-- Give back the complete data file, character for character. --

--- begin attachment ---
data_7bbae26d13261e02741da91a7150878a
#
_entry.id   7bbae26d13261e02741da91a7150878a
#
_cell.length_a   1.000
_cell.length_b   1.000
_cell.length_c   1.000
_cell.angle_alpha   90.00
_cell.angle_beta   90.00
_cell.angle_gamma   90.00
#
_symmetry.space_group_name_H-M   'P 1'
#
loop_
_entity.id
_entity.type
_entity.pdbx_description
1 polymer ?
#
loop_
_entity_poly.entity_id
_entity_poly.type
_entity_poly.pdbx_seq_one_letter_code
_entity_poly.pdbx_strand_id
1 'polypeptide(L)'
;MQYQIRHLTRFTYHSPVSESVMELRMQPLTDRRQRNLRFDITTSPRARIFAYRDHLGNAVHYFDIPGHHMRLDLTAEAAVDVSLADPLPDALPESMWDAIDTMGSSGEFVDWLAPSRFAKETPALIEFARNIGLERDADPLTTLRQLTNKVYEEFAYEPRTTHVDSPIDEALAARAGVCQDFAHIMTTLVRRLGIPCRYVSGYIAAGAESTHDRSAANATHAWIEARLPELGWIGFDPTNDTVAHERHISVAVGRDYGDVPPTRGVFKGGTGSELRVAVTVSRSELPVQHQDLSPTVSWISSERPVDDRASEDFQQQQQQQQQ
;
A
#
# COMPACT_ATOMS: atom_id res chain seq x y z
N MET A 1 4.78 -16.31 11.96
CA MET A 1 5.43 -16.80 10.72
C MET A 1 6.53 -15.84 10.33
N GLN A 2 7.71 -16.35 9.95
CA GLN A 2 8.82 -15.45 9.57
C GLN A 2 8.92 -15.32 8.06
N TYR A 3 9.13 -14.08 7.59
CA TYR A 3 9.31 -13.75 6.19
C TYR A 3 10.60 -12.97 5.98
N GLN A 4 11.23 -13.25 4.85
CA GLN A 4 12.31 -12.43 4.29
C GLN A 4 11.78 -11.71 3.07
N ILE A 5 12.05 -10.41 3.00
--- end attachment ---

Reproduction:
data_7bbae26d13261e02741da91a7150878a
#
_entry.id   7bbae26d13261e02741da91a7150878a
#
_cell.length_a   1.000
_cell.length_b   1.000
_cell.length_c   1.000
_cell.angle_alpha   90.00
_cell.angle_beta   90.00
_cell.angle_gamma   90.00
#
_symmetry.space_group_name_H-M   'P 1'
#
loop_
_entity.id
_entity.type
_entity.pdbx_description
1 polymer ?
#
loop_
_entity_poly.entity_id
_entity_poly.type
_entity_poly.pdbx_seq_one_letter_code
_entity_poly.pdbx_strand_id
1 'polypeptide(L)'
;MQYQIRHLTRFTYHSPVSESVMELRMQPLTDRRQRNLRFDITTSPRARIFAYRDHLGNAVHYFDIPGHHMRLDLTAEAAVDVSLADPLPDALPESMWDAIDTMGSSGEFVDWLAPSRFAKETPALIEFARNIGLERDADPLTTLRQLTNKVYEEFAYEPRTTHVDSPIDEALAARAGVCQDFAHIMTTLVRRLGIPCRYVSGYIAAGAESTHDRSAANATHAWIEARLPELGWIGFDPTNDTVAHERHISVAVGRDYGDVPPTRGVFKGGTGSELRVAVTVSRSELPVQHQDLSPTVSWISSERPVDDRASEDFQQQQQQQQQ
;
A
#
# COMPACT_ATOMS: atom_id res chain seq x y z
N MET A 1 4.78 -16.31 11.96
CA MET A 1 5.43 -16.80 10.72
C MET A 1 6.53 -15.84 10.33
N GLN A 2 7.71 -16.35 9.95
CA GLN A 2 8.82 -15.45 9.57
C GLN A 2 8.92 -15.32 8.06
N TYR A 3 9.13 -14.08 7.59
CA TYR A 3 9.31 -13.75 6.19
C TYR A 3 10.60 -12.97 5.98
N GLN A 4 11.23 -13.25 4.85
CA GLN A 4 12.31 -12.43 4.29
C GLN A 4 11.78 -11.71 3.07
N ILE A 5 12.05 -10.41 3.00